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Legislation would boost local breweries

Nearly half the cost of brewing at the fledgling Henniker Brewing Co. goes toward state and federal taxes, founder Dave Currier said.

But Rep. Annie Kuster has recently been touring local breweries like Currier’s and touting legislation that could cut federal excise taxes in half for small breweries in their first years of business.

“What I hope to do is create jobs and economic development by giving these small brewers the opportunity to compete,” Kuster said in a phone interview.

The Small BREW Act would drop the federal excise tax from $7 to $3.50 per barrel on the first 60,000 barrels for small breweries that produce less than 6 million barrels per year.

“The idea behind that is to help them get started, get established, get known with the local brand,” Kuster said.

For Henniker Brewing, Currier said extra money would go toward starting to can his beer in addition to bottling it, hiring more employees and developing more brews.

“It would be an economic boon, because starting up a brewery is not cheap,” Currier said. “Every penny that you don’t have to send to the state or the federal government would be used in developing this local business.”

Henniker Brewing Co. will mark the anniversary of its first barrels brewed in December, and head brewer Chris Shea said he expects to cap the year at 700 barrels.

In a few years, Shea said the brewery is aiming to produce between 5,000 and 7,500 barrels a year.

“We came into it with a very direct goal, with wanting to do something great for our town, great for New Hampshire, that will build community,” Shea said.

Twenty-six craft breweries operate in New Hampshire, and Henniker Brewing Co. Marketing Director Ryan Maiola said the industry continues to grow steadily in New England and across the state.

“Vermont, Maine, they’re much further ahead than New Hampshire is in terms of the whole entire craft beer scene,” Maiola said. “But New Hampshire’s catching up in a hurry with places like us opening up. So you see more people that are turning away from generic to try out some new local stuff, (saying) ‘Oh, I’ve heard of Henniker, that’s right down the road. I’m going to give that a try.’ ”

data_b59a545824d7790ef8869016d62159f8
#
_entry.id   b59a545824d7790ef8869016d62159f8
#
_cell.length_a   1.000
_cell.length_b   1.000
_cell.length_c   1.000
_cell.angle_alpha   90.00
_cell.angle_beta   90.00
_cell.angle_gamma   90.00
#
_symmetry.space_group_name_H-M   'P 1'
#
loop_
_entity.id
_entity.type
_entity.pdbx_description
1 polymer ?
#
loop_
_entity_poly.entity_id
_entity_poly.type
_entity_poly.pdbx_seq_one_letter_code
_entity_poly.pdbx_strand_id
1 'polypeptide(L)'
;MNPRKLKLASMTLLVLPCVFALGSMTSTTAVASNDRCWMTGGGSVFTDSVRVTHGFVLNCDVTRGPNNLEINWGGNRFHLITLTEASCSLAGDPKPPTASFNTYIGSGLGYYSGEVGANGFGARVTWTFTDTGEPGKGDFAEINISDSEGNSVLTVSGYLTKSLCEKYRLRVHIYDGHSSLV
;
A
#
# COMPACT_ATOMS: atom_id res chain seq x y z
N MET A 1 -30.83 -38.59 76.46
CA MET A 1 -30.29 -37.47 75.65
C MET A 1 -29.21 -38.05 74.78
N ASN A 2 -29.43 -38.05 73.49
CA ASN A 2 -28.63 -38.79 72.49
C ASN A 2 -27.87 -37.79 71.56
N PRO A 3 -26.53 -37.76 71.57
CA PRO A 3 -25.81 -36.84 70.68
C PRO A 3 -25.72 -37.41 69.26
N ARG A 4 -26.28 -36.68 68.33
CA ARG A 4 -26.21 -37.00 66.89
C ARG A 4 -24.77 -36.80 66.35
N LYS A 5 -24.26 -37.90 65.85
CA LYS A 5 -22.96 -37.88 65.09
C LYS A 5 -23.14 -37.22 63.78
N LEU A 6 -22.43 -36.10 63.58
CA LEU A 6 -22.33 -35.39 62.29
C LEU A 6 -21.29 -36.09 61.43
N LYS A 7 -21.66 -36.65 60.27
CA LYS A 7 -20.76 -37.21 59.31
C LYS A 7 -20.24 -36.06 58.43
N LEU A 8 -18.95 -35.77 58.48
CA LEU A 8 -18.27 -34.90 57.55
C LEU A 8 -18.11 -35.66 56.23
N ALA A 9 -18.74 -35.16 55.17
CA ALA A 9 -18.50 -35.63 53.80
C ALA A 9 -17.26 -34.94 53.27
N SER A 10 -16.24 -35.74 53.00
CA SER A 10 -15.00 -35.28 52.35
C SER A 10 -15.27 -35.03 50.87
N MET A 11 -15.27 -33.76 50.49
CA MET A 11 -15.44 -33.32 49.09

Kuster visited Henniker Brewing Co. last month, and she made a similar stop at the Seven Barrel Brewery in West Lebanon last month.

Starting a brewery “is a pretty high level of investment early on in terms of buying all the machinery and everything you need to create a successful business,” Kuster said. “It’s really taken off at a local level.”

And a company like Henniker Brewing, she said, is an example of the way an upstart craft brewery can become a strong local business.

“The label is ‘The only Henniker on Earth,’ ” she said. “It gets the name out, and it gets the sense out of buying local.”

In New Hampshire, breweries pay the state a tax of 30 cents per gallon, or $10.80 per barrel, in addition to the federal excise tax. The most recent version of the bill to cut that federal tax is now before the House Ways and Means Committee, where an earlier version died in 2011.

There are more than 2,400 craft breweries nationwide.

“They all want it to be successful,” Kuster said. “This (legislation) will give them a boost, a shot in the arm.”

(Megan Doyle can be reached at 369-3321 or or on Twitter @megan_e_doyle.)


Henniker brewery set to cap 700 barrels in its first year

Monday, November 4, 2013

Chris Shea got into his business like, he says, any good brewer. “By drinking,” he said, cracking only the smallest smile. Shea is the head brewer at Henniker Brewing Co., which will mark the anniversary of its first barrels of beer next month. He’s one of just five people at the operation, just five local guys running a local brewery, …

Legacy Comments1

So it only costs $17.30 to make a barrel of beer with 330 12-ounce beers in it? Kuster might want to check the books before jumping in on this bandwagon.

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